Described in Tours in Ulster a hand-book to the antiquities and scenery of the north of Ireland., published in 1854. – “The Cathedral, which is capable of seating one thousand persons with ease, stands upon the very summit of the hill of Derry ; it has no transepts, but is divided into central and lateral aisles, separated by pointed arches; in each of the latter there are galleries communicating with the organ-loft. The spire is 180 feet high from the ground, and 90 feet above the battlements of the belfry ; there are eight fine bells, which were suspended in the year 1813, as appears from an inscription at the entrance. The eastern window consists of five lights, divided by mullions, with one transom ; upon the sill there is an inscription recording the memorable siege in 1689- This inscription is so characteristic that we make no apology for its insertion : “This city was besieged by the Irish army the 13 April, 1689, and so continued until the 1st of August, when it was relieved by Major- General Kerk. On the 7th of May, about one in the morning, the besiegers forced the out-gards of the garison, and intrenched themselves on the Windmill Hill, commanded by Brigadeer Ramsay. At four the same morning the beseiged attacked the Irish in their trenches, and after a sharp engagement the enemy gave ground and fled. Eamsey was killed, with others of note. The Lord Netterville, Sir Garrett Aylmer, Lieut.-Col. Talbot, Major Butler, son to Lord Montgarrett, &c., were taken prisoners, with five colors, two of which fell into the hands of Col. Jno. Mitchelboune, who placed them as they now stand. . . . When the colors shall faile, his Lordship John Hartstrong, now Ld. Bp. of Derry, at the request of the said Col. M. is pleased to give leave that this inscription be placed under the said colors in remembrance of the eminent and extraordinary services then performed.”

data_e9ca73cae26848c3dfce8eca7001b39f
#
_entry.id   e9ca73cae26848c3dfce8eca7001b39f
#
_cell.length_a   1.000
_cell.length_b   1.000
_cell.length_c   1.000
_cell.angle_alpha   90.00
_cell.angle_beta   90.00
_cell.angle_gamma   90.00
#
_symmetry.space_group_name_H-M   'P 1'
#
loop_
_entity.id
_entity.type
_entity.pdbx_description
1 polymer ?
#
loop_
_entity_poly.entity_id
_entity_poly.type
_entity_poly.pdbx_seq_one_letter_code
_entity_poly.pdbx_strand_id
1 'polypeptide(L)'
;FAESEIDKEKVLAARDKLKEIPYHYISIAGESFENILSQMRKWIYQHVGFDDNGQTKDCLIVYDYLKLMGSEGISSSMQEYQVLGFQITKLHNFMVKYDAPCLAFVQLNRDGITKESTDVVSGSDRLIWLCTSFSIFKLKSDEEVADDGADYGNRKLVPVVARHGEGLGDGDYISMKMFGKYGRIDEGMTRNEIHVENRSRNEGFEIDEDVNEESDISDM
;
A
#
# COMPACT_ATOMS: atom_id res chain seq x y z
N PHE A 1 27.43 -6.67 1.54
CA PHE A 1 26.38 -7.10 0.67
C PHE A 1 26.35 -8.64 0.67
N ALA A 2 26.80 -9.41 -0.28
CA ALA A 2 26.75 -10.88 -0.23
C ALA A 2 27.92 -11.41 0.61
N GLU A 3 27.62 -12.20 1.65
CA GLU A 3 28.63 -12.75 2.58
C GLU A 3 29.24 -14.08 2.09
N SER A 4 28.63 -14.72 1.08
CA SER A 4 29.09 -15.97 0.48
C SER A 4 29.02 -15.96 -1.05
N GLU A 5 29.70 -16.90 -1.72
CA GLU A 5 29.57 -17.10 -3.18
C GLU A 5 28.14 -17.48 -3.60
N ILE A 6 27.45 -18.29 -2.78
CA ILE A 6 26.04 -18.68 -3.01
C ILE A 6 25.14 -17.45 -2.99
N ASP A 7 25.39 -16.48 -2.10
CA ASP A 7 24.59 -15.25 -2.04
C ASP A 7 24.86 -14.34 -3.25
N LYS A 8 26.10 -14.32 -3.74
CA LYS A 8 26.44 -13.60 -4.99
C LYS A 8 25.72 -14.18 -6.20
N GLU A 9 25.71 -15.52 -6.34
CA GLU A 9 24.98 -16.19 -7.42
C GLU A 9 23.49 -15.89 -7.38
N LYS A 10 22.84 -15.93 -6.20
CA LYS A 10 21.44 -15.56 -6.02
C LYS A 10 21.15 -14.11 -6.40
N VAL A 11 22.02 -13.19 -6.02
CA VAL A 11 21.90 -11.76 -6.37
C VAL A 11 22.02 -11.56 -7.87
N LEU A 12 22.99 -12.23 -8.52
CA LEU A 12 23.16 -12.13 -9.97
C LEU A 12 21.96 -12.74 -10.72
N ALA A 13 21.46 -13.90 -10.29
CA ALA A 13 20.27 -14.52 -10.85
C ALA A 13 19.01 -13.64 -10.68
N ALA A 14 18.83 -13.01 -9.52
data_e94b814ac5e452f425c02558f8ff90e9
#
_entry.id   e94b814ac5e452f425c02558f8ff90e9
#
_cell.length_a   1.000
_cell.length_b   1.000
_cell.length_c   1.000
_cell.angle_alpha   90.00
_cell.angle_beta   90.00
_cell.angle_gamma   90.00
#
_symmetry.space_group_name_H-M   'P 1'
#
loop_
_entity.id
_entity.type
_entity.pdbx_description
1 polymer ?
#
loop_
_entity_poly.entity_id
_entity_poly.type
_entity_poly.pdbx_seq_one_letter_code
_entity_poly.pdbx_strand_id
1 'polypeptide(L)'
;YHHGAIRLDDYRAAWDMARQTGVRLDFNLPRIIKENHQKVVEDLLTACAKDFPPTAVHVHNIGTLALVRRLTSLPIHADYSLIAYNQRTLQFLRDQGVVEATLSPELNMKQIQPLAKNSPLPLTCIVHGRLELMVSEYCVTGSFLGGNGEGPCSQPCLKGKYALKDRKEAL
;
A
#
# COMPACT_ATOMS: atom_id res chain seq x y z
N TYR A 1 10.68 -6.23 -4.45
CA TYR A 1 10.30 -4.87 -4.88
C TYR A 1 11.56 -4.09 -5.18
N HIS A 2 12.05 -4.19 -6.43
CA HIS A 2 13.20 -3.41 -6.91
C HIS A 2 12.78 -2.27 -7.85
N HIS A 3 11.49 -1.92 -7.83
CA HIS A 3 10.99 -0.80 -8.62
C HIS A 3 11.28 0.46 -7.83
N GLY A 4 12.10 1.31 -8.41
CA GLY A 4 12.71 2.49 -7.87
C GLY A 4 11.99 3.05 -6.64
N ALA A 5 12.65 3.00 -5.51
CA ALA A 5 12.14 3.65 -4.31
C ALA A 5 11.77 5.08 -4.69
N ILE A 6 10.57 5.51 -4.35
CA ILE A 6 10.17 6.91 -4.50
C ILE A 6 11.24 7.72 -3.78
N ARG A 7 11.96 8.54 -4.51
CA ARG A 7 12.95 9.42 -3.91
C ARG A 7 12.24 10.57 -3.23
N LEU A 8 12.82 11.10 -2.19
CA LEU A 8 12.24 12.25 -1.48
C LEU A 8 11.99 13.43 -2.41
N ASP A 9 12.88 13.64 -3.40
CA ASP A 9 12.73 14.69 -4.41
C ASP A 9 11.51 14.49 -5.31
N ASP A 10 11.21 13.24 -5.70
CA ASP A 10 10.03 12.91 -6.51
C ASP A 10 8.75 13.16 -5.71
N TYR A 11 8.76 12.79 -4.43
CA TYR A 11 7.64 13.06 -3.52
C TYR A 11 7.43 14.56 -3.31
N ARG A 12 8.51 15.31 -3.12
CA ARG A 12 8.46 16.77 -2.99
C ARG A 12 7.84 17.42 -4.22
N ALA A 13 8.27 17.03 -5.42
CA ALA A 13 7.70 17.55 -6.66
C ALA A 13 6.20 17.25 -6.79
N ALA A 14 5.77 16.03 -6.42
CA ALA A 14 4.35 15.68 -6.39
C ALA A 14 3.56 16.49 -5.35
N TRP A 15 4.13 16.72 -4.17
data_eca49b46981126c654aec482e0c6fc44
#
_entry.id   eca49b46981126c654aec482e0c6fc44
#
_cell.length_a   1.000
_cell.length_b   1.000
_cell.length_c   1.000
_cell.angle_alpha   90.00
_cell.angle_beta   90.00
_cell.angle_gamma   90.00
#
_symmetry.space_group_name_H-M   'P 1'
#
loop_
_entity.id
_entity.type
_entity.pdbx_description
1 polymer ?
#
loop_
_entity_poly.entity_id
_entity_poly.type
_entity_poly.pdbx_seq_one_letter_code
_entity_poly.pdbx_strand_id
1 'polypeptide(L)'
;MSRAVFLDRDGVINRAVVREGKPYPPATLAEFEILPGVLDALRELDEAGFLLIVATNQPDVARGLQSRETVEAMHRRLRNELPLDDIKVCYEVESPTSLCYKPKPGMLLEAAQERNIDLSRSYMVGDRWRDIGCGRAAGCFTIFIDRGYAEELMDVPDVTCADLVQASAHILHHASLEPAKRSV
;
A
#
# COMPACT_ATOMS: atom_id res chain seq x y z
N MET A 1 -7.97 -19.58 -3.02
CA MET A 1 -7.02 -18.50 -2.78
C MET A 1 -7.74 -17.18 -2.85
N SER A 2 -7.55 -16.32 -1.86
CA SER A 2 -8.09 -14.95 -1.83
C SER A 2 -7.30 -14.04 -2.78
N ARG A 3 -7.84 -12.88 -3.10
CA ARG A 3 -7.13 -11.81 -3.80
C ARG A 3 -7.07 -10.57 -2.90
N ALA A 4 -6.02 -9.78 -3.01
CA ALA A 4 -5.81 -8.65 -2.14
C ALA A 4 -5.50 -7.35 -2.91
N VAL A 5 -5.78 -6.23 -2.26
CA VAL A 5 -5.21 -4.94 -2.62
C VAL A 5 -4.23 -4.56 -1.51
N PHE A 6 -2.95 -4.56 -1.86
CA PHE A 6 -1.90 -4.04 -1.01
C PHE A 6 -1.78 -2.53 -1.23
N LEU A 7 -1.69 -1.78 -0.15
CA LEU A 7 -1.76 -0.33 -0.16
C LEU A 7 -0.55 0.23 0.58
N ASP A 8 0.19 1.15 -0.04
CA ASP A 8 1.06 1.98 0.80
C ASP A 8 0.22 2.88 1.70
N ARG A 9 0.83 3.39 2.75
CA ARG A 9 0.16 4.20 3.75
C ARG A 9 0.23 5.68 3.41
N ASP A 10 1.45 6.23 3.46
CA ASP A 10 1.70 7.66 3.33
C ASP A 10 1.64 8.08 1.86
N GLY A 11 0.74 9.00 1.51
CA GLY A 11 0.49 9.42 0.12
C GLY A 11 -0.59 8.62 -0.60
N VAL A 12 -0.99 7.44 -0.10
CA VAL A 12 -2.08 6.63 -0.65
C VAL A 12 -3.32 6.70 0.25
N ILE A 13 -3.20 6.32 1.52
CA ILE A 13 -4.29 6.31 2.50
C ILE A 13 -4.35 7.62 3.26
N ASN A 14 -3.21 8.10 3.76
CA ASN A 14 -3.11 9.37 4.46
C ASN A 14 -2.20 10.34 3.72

The flags stand at each side of the window ; the poles and tassels are genuine, but the flags have been re- placed more than once. The battlements are much frequented by strangers, from which there is one of the finest suburban views to be found in the kingdom. From this point the localities rendered famous in the siege can be easily identified, which imparts an interest to the scene not inferior to that excited by the beautiful landscape.
The monumental interest of the Cathedral and churchyard is considerable; many bishops, and several of the brave defenders of Derry, were buried there. The tomb of Counsellor Kairns, who distinguished himself in the siege, is much broken, but the greater portion of the epitaph is still legible. That of Alderman Lenox, who was also connected with the siege, is discoverable, and is marked by an appropriate epitaph. But the most interesting to us is that of the Rev. William Hamilton, the accomplished author of the ” Letters on the Coast of Antrim,” whose melancholy fate is recorded upon his father’s tomb. He was assassinated on the 2nd March, 1797, at the house of Dr. Waller, of Sharon, in the county of Donegal, by an armed banditti, in the fortieth year of his age.”